The story of Wilkes-Barre, Pennsylvania’s modern hard-rock stars Breaking Benjamin sports some cruel symmetries, burnt bridges and just rewards. Leaving bona fide opportunity on the table in favor of a big gamble, original members Aaron Fink (guitar) and Mark James Klepaski (bass) left Lifer, a Korn- and Alice in Chains-inspired hard-rock band already signed to Universal, to join forces with Ben Burnley, a hometown songwriter in whom they fiercely believed. These leaps of faith seldom pan out, but this one time it did. The new band, Strangers with Candy, rechristened themselves Breaking Benjamin and immediately began a steady ascent from opener and up-and-comer to headliner and hitmaker, a staple of modern rock radio stations like our own WRRV.
Lifer’s eponymous 2001 major-label debut eventually proved to be a swan song as well. But let the record show that Lifer’s singer and songwriter Nick Coyle hardly went gentle into that good night. Coyle got signed again in 2005 with the band Drama Club, built a career as a commercial music composer and released an interesting and surprisingly quiet electro-rock solo record, Sound Makes Waves, in 2014. Good on him.
To position Breaking Benjamin in the modern rock milieu, start with the grunge progenitors that all modern hard-rockers share; add in a healthy dash of dystopian foreboding à la System of a Down; chop and form the heaviest guitars, bass and drums with super-tight glitch editing à la Korn, but without the hip hop undertones; layer space-rock guitar arpeggios and crunch riffs all the day long; make scary screams and growls with your voice every now and then; but most of all, make sure that each and every song comes equipped with a buoyant, radio-ready melody and silky harmonies. Song after song, it is no secret why this band has done as well as it has; Burnley’s tunes bear out Fink and Klepaski’s gamble at every turn.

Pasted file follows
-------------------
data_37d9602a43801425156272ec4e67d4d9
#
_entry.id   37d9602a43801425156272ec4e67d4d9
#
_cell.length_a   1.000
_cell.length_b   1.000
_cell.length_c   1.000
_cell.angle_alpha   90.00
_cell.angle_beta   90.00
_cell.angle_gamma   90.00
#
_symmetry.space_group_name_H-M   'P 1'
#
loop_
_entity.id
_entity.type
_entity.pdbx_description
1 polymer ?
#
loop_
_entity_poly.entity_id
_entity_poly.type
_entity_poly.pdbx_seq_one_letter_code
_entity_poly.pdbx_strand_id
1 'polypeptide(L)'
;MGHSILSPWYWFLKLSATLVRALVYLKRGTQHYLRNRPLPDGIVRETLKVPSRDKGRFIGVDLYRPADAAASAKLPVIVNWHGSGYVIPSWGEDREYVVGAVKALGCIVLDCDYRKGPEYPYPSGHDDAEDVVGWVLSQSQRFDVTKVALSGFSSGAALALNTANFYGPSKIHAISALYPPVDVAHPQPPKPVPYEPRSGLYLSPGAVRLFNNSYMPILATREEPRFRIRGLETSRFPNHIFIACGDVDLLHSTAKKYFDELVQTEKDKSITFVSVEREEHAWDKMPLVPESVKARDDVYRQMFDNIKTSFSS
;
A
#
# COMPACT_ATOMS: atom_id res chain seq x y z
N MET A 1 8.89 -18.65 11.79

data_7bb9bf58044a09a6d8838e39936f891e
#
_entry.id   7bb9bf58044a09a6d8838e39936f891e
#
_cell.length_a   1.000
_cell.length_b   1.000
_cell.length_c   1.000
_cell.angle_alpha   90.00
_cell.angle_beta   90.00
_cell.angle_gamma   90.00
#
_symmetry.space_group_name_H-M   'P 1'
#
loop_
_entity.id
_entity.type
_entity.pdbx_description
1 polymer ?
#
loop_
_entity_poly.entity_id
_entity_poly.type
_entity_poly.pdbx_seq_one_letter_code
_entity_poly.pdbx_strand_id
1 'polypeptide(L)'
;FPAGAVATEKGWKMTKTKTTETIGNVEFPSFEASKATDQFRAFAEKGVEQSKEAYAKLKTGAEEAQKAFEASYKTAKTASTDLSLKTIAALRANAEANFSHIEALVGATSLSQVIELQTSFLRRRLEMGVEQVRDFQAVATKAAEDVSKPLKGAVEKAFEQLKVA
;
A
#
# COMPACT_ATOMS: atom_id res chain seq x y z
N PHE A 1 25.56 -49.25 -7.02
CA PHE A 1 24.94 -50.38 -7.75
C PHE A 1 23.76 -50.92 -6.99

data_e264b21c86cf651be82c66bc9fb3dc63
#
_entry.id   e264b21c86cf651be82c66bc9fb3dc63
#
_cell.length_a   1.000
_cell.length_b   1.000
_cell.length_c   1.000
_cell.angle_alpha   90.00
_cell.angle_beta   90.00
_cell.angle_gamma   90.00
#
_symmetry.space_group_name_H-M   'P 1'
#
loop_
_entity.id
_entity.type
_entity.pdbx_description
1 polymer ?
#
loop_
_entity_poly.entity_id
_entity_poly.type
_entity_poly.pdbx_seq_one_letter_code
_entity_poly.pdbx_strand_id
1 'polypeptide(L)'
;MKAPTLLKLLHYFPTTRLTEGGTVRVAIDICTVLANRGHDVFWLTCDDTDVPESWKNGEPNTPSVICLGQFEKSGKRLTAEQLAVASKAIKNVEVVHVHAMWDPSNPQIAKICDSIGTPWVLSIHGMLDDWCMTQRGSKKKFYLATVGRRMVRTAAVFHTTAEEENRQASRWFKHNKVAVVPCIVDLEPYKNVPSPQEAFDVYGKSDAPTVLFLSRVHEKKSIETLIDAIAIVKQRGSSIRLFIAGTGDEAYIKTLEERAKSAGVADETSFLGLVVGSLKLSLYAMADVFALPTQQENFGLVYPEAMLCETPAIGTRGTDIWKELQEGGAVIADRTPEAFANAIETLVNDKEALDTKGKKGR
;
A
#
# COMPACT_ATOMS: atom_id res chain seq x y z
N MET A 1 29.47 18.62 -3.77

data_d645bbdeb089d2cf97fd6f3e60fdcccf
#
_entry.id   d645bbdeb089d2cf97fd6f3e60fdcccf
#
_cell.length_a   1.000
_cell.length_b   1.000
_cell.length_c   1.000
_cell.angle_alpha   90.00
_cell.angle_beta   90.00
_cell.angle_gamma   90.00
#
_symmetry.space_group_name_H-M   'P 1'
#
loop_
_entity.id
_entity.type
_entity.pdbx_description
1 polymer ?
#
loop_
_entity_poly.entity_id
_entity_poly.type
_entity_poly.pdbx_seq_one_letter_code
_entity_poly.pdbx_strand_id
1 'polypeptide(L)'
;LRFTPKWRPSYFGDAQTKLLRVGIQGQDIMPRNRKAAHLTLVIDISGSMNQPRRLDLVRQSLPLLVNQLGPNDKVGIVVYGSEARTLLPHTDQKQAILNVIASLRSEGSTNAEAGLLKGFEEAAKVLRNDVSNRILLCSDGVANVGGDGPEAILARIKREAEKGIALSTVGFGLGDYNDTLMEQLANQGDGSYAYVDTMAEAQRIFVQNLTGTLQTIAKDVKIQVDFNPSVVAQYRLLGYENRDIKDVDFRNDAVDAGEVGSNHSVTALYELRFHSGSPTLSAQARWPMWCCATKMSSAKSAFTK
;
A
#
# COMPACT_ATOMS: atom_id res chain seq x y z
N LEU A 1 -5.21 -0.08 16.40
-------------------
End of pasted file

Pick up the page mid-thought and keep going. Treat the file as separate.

But what came around went around. Burnley’s alcohol-related hiatus in the early 20-teens was followed by disputes, litigation, a row over an unauthorized remix and the firing of Fink and Klepaski. A renewed Burnley resurfaced with a new lineup and a heavy album, 2015’s Dark before Dawn. Meanwhile, storied veterans reaching their 40s in a young man’s game, Fink has turned up in Gentleman East (1,121 Facebook “likes” as of today, but a really neat and much-more-classic-rock-styled EP), while Klepaski joined the Vampire Factory and released a Gothy metal single, “We Are One.”
Gentlemen, you all rock and should make peace soon, so you can enjoy the story together when you are old. But for now, the newly configured mothership tours on. Breaking Benjamin returns to the Mid-Hudson Civic Center in Poughkeepsie on Friday, September 11 at 8 p.m. as part of the WRRV 20th-anniversary concert series. General admission tickets cost $42.50 in advance, $45 on the day of the show. For tickets and more information, visit www.midhudsonciviccenter.org.
Breaking Benjamin. Friday, September 11, 8 p.m., $42/$45, Mid-Hudson Civic Center, 14 Civic Center Plaza, Poughkeepsie.